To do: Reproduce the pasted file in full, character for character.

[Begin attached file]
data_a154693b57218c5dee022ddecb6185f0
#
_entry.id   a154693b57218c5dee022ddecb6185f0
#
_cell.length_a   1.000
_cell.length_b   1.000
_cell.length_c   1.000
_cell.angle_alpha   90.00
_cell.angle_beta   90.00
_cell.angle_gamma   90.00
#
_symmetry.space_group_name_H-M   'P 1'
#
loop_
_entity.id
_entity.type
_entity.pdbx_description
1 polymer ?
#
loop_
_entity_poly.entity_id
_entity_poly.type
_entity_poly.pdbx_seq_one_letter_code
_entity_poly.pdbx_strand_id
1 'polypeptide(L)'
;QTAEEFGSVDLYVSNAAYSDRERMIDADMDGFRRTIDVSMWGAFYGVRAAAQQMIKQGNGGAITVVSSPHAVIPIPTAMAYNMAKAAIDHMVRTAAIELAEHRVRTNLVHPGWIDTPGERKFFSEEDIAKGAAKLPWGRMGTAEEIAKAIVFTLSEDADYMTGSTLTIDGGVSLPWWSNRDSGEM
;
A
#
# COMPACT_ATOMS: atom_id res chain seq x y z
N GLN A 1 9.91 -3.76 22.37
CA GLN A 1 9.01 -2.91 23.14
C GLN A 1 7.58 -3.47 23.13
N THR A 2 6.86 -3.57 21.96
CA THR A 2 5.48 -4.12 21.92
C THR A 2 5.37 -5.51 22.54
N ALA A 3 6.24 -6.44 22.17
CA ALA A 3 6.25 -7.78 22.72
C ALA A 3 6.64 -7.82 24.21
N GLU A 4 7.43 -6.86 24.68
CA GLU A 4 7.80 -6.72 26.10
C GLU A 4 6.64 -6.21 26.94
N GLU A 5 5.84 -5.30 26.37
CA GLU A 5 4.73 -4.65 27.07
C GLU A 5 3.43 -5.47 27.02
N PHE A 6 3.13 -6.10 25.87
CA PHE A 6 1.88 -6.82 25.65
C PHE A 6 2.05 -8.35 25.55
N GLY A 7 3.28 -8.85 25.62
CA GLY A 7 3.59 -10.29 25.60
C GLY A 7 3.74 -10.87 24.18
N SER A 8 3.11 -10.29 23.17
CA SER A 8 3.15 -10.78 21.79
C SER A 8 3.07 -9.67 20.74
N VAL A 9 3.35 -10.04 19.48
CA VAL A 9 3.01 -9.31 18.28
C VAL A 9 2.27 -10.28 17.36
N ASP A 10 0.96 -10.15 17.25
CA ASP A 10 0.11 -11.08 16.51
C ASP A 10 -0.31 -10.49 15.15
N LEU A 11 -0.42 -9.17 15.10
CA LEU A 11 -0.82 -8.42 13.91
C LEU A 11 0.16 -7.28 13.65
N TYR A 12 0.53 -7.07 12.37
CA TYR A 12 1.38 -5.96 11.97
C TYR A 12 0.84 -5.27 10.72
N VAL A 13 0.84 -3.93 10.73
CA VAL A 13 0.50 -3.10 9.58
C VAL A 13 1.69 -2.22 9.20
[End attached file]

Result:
data_a154693b57218c5dee022ddecb6185f0
#
_entry.id   a154693b57218c5dee022ddecb6185f0
#
_cell.length_a   1.000
_cell.length_b   1.000
_cell.length_c   1.000
_cell.angle_alpha   90.00
_cell.angle_beta   90.00
_cell.angle_gamma   90.00
#
_symmetry.space_group_name_H-M   'P 1'
#
loop_
_entity.id
_entity.type
_entity.pdbx_description
1 polymer ?
#
loop_
_entity_poly.entity_id
_entity_poly.type
_entity_poly.pdbx_seq_one_letter_code
_entity_poly.pdbx_strand_id
1 'polypeptide(L)'
;QTAEEFGSVDLYVSNAAYSDRERMIDADMDGFRRTIDVSMWGAFYGVRAAAQQMIKQGNGGAITVVSSPHAVIPIPTAMAYNMAKAAIDHMVRTAAIELAEHRVRTNLVHPGWIDTPGERKFFSEEDIAKGAAKLPWGRMGTAEEIAKAIVFTLSEDADYMTGSTLTIDGGVSLPWWSNRDSGEM
;
A
#
# COMPACT_ATOMS: atom_id res chain seq x y z
N GLN A 1 9.91 -3.76 22.37
CA GLN A 1 9.01 -2.91 23.14
C GLN A 1 7.58 -3.47 23.13
N THR A 2 6.86 -3.57 21.96
CA THR A 2 5.48 -4.12 21.92
C THR A 2 5.37 -5.51 22.54
N ALA A 3 6.24 -6.44 22.17
CA ALA A 3 6.25 -7.78 22.72
C ALA A 3 6.64 -7.82 24.21
N GLU A 4 7.43 -6.86 24.68
CA GLU A 4 7.80 -6.72 26.10
C GLU A 4 6.64 -6.21 26.94
N GLU A 5 5.84 -5.30 26.37
CA GLU A 5 4.73 -4.65 27.07
C GLU A 5 3.43 -5.47 27.02
N PHE A 6 3.13 -6.10 25.87
CA PHE A 6 1.88 -6.82 25.65
C PHE A 6 2.05 -8.35 25.55
N GLY A 7 3.28 -8.85 25.62
CA GLY A 7 3.59 -10.29 25.60
C GLY A 7 3.74 -10.87 24.18
N SER A 8 3.11 -10.29 23.17
CA SER A 8 3.15 -10.78 21.79
C SER A 8 3.07 -9.67 20.74
N VAL A 9 3.35 -10.04 19.48
CA VAL A 9 3.01 -9.31 18.28
C VAL A 9 2.27 -10.28 17.36
N ASP A 10 0.96 -10.15 17.25
CA ASP A 10 0.11 -11.08 16.51
C ASP A 10 -0.31 -10.49 15.15
N LEU A 11 -0.42 -9.17 15.10
CA LEU A 11 -0.82 -8.42 13.91
C LEU A 11 0.16 -7.28 13.65
N TYR A 12 0.53 -7.07 12.37
CA TYR A 12 1.38 -5.96 11.97
C TYR A 12 0.84 -5.27 10.72
N VAL A 13 0.84 -3.93 10.73
CA VAL A 13 0.50 -3.10 9.58
C VAL A 13 1.69 -2.22 9.20